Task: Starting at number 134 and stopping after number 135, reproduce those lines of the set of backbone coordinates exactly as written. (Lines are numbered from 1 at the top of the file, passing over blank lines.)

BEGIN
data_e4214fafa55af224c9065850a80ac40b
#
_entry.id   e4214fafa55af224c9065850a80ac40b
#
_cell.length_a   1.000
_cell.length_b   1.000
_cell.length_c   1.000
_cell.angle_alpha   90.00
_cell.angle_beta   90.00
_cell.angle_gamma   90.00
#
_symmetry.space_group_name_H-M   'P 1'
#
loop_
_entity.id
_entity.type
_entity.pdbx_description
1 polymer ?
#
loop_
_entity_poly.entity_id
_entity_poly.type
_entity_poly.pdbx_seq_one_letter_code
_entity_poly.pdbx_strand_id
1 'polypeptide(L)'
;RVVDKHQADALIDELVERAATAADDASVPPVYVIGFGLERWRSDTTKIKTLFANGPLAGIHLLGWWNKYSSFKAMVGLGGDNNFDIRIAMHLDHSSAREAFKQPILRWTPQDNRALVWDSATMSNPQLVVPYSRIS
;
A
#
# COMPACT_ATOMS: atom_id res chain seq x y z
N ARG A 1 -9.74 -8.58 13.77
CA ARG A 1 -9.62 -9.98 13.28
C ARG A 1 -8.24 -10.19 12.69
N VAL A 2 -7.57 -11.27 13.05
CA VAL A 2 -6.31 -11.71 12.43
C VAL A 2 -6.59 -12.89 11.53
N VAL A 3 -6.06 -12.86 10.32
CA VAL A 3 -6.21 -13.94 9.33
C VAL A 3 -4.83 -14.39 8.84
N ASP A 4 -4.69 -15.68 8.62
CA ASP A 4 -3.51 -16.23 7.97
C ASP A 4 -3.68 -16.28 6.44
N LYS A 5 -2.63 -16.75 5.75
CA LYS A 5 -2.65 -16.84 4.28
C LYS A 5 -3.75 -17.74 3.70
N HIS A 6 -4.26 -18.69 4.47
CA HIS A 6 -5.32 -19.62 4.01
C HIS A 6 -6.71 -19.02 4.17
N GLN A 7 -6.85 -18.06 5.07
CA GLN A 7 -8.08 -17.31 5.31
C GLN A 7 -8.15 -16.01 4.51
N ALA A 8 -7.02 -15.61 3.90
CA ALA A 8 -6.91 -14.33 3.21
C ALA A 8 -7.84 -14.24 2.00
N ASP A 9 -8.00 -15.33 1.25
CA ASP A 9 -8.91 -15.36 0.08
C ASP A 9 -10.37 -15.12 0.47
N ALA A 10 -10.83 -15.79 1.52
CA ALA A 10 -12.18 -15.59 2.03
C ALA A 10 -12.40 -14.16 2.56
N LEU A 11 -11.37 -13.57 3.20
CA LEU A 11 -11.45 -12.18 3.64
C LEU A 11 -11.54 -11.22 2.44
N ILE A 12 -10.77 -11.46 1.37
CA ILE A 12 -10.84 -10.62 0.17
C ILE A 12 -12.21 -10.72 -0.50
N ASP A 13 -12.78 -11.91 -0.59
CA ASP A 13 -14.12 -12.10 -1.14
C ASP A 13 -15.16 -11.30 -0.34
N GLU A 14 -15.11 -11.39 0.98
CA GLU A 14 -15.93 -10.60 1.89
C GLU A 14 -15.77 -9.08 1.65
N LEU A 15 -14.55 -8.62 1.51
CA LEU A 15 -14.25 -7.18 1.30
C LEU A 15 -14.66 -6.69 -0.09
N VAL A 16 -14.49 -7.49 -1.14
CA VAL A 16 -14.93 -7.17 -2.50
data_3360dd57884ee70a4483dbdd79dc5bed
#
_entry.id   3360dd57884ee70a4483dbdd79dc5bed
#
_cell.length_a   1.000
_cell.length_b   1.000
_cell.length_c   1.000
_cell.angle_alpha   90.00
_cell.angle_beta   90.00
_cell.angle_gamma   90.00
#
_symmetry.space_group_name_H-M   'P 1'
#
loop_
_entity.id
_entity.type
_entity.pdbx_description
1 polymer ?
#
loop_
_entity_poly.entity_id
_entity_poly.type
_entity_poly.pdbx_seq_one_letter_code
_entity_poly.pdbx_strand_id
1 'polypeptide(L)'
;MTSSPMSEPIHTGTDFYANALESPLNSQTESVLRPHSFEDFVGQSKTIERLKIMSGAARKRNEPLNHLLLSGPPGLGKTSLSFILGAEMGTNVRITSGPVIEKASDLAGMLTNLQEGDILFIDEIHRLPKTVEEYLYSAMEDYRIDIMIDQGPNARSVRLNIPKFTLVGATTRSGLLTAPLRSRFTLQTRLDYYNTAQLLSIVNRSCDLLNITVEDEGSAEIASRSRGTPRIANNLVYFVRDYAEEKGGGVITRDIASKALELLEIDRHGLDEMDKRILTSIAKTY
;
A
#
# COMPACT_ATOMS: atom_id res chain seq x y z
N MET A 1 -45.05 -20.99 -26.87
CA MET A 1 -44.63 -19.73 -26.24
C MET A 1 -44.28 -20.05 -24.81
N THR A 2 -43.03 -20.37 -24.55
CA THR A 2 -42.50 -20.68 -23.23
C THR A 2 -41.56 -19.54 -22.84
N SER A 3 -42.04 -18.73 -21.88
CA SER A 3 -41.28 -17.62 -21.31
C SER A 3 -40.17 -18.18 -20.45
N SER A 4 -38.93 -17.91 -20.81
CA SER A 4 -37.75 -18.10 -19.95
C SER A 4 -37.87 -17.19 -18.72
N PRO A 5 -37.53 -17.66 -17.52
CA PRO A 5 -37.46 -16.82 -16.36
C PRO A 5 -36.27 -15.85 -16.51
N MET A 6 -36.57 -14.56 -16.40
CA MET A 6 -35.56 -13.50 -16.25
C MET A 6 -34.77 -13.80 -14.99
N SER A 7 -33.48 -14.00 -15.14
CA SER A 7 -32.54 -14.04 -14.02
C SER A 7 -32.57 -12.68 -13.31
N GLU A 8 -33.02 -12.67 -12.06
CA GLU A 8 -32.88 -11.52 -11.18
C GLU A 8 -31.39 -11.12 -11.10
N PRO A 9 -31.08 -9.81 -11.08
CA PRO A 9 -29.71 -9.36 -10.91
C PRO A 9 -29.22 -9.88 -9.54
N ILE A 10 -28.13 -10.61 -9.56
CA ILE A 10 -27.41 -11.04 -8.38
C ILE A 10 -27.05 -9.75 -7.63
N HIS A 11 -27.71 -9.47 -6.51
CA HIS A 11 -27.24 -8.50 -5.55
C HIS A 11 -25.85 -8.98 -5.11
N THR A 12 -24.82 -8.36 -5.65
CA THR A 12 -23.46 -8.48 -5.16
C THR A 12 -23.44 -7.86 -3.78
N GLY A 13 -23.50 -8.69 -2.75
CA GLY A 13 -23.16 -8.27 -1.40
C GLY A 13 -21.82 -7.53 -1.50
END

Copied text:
C PRO A 9 -29.22 -9.88 -9.54
N ILE A 10 -28.13 -10.61 -9.56